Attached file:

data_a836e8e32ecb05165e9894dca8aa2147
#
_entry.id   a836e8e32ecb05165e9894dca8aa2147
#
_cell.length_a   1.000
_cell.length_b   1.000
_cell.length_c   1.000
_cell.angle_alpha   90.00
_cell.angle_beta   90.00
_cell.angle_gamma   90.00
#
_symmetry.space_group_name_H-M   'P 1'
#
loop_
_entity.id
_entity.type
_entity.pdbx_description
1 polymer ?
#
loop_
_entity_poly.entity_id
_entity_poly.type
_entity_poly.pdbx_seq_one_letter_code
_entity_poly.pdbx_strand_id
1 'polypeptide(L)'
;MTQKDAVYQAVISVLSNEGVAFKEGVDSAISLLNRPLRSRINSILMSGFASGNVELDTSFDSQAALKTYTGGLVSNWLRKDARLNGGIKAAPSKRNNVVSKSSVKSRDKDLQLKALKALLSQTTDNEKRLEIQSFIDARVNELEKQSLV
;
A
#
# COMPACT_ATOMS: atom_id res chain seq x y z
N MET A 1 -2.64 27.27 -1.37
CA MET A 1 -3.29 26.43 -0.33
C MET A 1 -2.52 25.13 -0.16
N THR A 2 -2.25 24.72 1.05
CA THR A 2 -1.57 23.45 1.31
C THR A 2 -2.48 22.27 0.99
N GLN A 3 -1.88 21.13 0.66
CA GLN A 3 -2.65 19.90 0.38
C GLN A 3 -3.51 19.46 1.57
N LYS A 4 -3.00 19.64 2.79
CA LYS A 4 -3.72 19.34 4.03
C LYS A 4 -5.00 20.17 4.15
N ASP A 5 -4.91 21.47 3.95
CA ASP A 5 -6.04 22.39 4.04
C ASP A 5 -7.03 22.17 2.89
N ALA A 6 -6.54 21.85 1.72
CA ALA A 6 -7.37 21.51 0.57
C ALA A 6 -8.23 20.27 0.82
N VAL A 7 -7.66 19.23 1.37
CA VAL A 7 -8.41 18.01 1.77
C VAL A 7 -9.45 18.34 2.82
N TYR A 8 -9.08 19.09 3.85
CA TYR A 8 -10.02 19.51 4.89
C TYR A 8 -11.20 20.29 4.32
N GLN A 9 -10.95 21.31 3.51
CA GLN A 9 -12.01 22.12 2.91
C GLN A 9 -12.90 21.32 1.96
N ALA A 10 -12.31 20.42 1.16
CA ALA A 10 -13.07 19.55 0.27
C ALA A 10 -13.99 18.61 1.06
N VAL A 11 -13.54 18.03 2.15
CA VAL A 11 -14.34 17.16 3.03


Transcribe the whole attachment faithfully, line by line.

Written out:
data_a836e8e32ecb05165e9894dca8aa2147
#
_entry.id   a836e8e32ecb05165e9894dca8aa2147
#
_cell.length_a   1.000
_cell.length_b   1.000
_cell.length_c   1.000
_cell.angle_alpha   90.00
_cell.angle_beta   90.00
_cell.angle_gamma   90.00
#
_symmetry.space_group_name_H-M   'P 1'
#
loop_
_entity.id
_entity.type
_entity.pdbx_description
1 polymer ?
#
loop_
_entity_poly.entity_id
_entity_poly.type
_entity_poly.pdbx_seq_one_letter_code
_entity_poly.pdbx_strand_id
1 'polypeptide(L)'
;MTQKDAVYQAVISVLSNEGVAFKEGVDSAISLLNRPLRSRINSILMSGFASGNVELDTSFDSQAALKTYTGGLVSNWLRKDARLNGGIKAAPSKRNNVVSKSSVKSRDKDLQLKALKALLSQTTDNEKRLEIQSFIDARVNELEKQSLV
;
A
#
# COMPACT_ATOMS: atom_id res chain seq x y z
N MET A 1 -2.64 27.27 -1.37
CA MET A 1 -3.29 26.43 -0.33
C MET A 1 -2.52 25.13 -0.16
N THR A 2 -2.25 24.72 1.05
CA THR A 2 -1.57 23.45 1.31
C THR A 2 -2.48 22.27 0.99
N GLN A 3 -1.88 21.13 0.66
CA GLN A 3 -2.65 19.90 0.38
C GLN A 3 -3.51 19.46 1.57
N LYS A 4 -3.00 19.64 2.79
CA LYS A 4 -3.72 19.34 4.03
C LYS A 4 -5.00 20.17 4.15
N ASP A 5 -4.91 21.47 3.95
CA ASP A 5 -6.04 22.39 4.04
C ASP A 5 -7.03 22.17 2.89
N ALA A 6 -6.54 21.85 1.72
CA ALA A 6 -7.37 21.51 0.57
C ALA A 6 -8.23 20.27 0.82
N VAL A 7 -7.66 19.23 1.37
CA VAL A 7 -8.41 18.01 1.77
C VAL A 7 -9.45 18.34 2.82
N TYR A 8 -9.08 19.09 3.85
CA TYR A 8 -10.02 19.51 4.89
C TYR A 8 -11.20 20.29 4.32
N GLN A 9 -10.95 21.31 3.51
CA GLN A 9 -12.01 22.12 2.91
C GLN A 9 -12.90 21.32 1.96
N ALA A 10 -12.31 20.42 1.16
CA ALA A 10 -13.07 19.55 0.27
C ALA A 10 -13.99 18.61 1.06
N VAL A 11 -13.54 18.03 2.15
CA VAL A 11 -14.34 17.16 3.03